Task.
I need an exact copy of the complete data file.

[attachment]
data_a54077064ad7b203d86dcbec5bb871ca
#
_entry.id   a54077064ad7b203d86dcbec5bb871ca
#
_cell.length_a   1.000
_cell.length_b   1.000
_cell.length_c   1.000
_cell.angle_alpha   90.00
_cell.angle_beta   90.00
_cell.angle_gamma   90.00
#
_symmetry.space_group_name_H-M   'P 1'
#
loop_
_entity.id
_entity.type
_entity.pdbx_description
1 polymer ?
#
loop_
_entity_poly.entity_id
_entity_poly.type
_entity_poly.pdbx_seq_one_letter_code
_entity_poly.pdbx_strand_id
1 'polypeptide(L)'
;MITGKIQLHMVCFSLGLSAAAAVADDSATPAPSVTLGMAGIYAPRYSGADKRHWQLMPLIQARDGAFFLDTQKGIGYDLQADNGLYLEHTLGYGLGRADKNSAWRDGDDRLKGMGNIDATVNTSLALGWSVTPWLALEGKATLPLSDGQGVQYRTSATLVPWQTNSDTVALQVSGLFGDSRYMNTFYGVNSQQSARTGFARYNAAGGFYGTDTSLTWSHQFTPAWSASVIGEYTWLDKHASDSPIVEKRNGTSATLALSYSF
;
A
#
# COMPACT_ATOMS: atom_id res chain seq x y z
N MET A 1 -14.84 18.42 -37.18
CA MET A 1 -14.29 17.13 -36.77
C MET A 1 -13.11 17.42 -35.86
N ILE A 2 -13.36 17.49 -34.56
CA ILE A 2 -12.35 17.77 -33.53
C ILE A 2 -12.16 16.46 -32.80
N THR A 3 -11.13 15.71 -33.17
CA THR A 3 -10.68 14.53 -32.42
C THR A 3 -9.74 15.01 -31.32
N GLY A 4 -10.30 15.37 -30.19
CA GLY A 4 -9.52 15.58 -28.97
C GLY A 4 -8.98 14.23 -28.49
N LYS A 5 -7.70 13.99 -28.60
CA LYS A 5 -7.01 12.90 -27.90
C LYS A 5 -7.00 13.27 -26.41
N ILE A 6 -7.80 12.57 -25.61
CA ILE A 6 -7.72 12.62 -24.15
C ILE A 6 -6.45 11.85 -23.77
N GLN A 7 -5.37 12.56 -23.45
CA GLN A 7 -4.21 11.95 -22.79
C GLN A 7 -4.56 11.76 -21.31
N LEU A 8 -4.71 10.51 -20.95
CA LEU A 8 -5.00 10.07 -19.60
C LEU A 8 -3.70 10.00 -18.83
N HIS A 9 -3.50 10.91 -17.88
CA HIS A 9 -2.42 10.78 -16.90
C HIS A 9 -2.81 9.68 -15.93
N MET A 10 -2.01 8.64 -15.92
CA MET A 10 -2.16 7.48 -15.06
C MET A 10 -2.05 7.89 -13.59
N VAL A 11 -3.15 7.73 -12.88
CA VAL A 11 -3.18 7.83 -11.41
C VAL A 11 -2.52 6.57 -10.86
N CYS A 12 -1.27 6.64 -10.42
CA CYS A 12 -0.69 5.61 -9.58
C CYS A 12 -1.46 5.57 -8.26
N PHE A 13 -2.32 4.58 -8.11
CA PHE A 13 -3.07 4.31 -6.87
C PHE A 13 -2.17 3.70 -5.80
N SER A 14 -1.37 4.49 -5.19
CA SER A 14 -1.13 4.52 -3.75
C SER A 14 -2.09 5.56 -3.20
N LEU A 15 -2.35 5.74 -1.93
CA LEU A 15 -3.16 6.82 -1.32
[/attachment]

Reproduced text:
data_a54077064ad7b203d86dcbec5bb871ca
#
_entry.id   a54077064ad7b203d86dcbec5bb871ca
#
_cell.length_a   1.000
_cell.length_b   1.000
_cell.length_c   1.000
_cell.angle_alpha   90.00
_cell.angle_beta   90.00
_cell.angle_gamma   90.00
#
_symmetry.space_group_name_H-M   'P 1'
#
loop_
_entity.id
_entity.type
_entity.pdbx_description
1 polymer ?
#
loop_
_entity_poly.entity_id
_entity_poly.type
_entity_poly.pdbx_seq_one_letter_code
_entity_poly.pdbx_strand_id
1 'polypeptide(L)'
;MITGKIQLHMVCFSLGLSAAAAVADDSATPAPSVTLGMAGIYAPRYSGADKRHWQLMPLIQARDGAFFLDTQKGIGYDLQADNGLYLEHTLGYGLGRADKNSAWRDGDDRLKGMGNIDATVNTSLALGWSVTPWLALEGKATLPLSDGQGVQYRTSATLVPWQTNSDTVALQVSGLFGDSRYMNTFYGVNSQQSARTGFARYNAAGGFYGTDTSLTWSHQFTPAWSASVIGEYTWLDKHASDSPIVEKRNGTSATLALSYSF
;
A
#
# COMPACT_ATOMS: atom_id res chain seq x y z
N MET A 1 -14.84 18.42 -37.18
CA MET A 1 -14.29 17.13 -36.77
C MET A 1 -13.11 17.42 -35.86
N ILE A 2 -13.36 17.49 -34.56
CA ILE A 2 -12.35 17.77 -33.53
C ILE A 2 -12.16 16.46 -32.80
N THR A 3 -11.13 15.71 -33.17
CA THR A 3 -10.68 14.53 -32.42
C THR A 3 -9.74 15.01 -31.32
N GLY A 4 -10.30 15.37 -30.19
CA GLY A 4 -9.52 15.58 -28.97
C GLY A 4 -8.98 14.23 -28.49
N LYS A 5 -7.70 13.99 -28.60
CA LYS A 5 -7.01 12.90 -27.90
C LYS A 5 -7.00 13.27 -26.41
N ILE A 6 -7.80 12.57 -25.61
CA ILE A 6 -7.72 12.62 -24.15
C ILE A 6 -6.45 11.85 -23.77
N GLN A 7 -5.37 12.56 -23.45
CA GLN A 7 -4.21 11.95 -22.79
C GLN A 7 -4.56 11.76 -21.31
N LEU A 8 -4.71 10.51 -20.95
CA LEU A 8 -5.00 10.07 -19.60
C LEU A 8 -3.70 10.00 -18.83
N HIS A 9 -3.50 10.91 -17.88
CA HIS A 9 -2.42 10.78 -16.90
C HIS A 9 -2.81 9.68 -15.93
N MET A 10 -2.01 8.64 -15.92
CA MET A 10 -2.16 7.48 -15.06
C MET A 10 -2.05 7.89 -13.59
N VAL A 11 -3.15 7.73 -12.88
CA VAL A 11 -3.18 7.83 -11.41
C VAL A 11 -2.52 6.57 -10.86
N CYS A 12 -1.27 6.64 -10.42
CA CYS A 12 -0.69 5.61 -9.58
C CYS A 12 -1.46 5.57 -8.26
N PHE A 13 -2.32 4.58 -8.11
CA PHE A 13 -3.07 4.31 -6.87
C PHE A 13 -2.17 3.70 -5.80
N SER A 14 -1.37 4.49 -5.19
CA SER A 14 -1.13 4.52 -3.75
C SER A 14 -2.09 5.56 -3.20
N LEU A 15 -2.35 5.74 -1.93
CA LEU A 15 -3.16 6.82 -1.32